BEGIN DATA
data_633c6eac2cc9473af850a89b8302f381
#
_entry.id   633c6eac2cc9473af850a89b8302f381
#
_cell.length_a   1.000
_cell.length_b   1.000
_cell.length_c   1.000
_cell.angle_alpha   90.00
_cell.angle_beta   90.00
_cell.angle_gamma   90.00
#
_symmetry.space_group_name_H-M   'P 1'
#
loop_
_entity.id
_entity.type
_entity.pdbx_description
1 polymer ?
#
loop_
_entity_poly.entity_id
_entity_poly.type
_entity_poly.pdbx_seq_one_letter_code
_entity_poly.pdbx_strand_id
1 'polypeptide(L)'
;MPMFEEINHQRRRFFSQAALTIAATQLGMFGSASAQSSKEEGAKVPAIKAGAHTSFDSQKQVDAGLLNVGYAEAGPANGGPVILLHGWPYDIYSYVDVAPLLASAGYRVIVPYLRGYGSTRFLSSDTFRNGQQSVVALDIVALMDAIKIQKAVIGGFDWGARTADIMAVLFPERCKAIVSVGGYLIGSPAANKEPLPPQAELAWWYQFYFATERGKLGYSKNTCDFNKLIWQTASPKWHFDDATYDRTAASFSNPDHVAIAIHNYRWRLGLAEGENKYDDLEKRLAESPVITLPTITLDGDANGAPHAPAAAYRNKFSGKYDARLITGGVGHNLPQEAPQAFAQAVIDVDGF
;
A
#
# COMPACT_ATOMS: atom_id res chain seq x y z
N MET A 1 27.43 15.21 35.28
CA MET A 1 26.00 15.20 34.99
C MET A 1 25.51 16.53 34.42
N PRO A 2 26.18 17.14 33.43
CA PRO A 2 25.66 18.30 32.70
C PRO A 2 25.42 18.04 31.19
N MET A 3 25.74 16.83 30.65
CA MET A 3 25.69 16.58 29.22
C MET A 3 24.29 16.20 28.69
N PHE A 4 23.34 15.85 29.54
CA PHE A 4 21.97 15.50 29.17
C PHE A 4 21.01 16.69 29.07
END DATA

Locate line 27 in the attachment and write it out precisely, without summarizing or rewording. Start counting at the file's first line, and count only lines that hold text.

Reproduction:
;